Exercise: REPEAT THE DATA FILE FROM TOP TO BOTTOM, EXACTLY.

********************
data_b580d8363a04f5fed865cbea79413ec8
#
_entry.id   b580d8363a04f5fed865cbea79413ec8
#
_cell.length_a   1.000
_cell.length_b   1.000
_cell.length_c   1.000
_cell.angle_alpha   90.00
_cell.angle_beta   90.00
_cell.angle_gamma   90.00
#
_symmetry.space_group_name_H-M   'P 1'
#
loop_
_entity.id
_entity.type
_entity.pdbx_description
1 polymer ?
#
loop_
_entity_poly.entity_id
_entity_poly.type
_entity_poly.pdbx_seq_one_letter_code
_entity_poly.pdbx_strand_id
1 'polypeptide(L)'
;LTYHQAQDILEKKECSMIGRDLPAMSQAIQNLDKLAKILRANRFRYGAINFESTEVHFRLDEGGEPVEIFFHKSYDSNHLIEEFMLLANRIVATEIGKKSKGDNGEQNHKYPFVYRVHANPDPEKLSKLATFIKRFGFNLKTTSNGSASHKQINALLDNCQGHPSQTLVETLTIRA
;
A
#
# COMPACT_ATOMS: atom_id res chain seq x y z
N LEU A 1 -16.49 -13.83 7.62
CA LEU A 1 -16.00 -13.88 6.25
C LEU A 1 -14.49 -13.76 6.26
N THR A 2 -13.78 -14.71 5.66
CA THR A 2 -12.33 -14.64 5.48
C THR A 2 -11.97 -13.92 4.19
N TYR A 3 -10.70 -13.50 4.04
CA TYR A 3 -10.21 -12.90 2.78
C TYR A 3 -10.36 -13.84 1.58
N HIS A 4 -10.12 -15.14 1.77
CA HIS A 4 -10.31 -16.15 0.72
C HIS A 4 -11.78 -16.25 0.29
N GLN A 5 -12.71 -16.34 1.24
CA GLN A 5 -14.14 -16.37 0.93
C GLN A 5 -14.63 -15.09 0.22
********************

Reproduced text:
data_b580d8363a04f5fed865cbea79413ec8
#
_entry.id   b580d8363a04f5fed865cbea79413ec8
#
_cell.length_a   1.000
_cell.length_b   1.000
_cell.length_c   1.000
_cell.angle_alpha   90.00
_cell.angle_beta   90.00
_cell.angle_gamma   90.00
#
_symmetry.space_group_name_H-M   'P 1'
#
loop_
_entity.id
_entity.type
_entity.pdbx_description
1 polymer ?
#
loop_
_entity_poly.entity_id
_entity_poly.type
_entity_poly.pdbx_seq_one_letter_code
_entity_poly.pdbx_strand_id
1 'polypeptide(L)'
;LTYHQAQDILEKKECSMIGRDLPAMSQAIQNLDKLAKILRANRFRYGAINFESTEVHFRLDEGGEPVEIFFHKSYDSNHLIEEFMLLANRIVATEIGKKSKGDNGEQNHKYPFVYRVHANPDPEKLSKLATFIKRFGFNLKTTSNGSASHKQINALLDNCQGHPSQTLVETLTIRA
;
A
#
# COMPACT_ATOMS: atom_id res chain seq x y z
N LEU A 1 -16.49 -13.83 7.62
CA LEU A 1 -16.00 -13.88 6.25
C LEU A 1 -14.49 -13.76 6.26
N THR A 2 -13.78 -14.71 5.66
CA THR A 2 -12.33 -14.64 5.48
C THR A 2 -11.97 -13.92 4.19
N TYR A 3 -10.70 -13.50 4.04
CA TYR A 3 -10.21 -12.90 2.78
C TYR A 3 -10.36 -13.84 1.58
N HIS A 4 -10.12 -15.14 1.77
CA HIS A 4 -10.31 -16.15 0.72
C HIS A 4 -11.78 -16.25 0.29
N GLN A 5 -12.71 -16.34 1.24
CA GLN A 5 -14.14 -16.37 0.93
C GLN A 5 -14.63 -15.09 0.22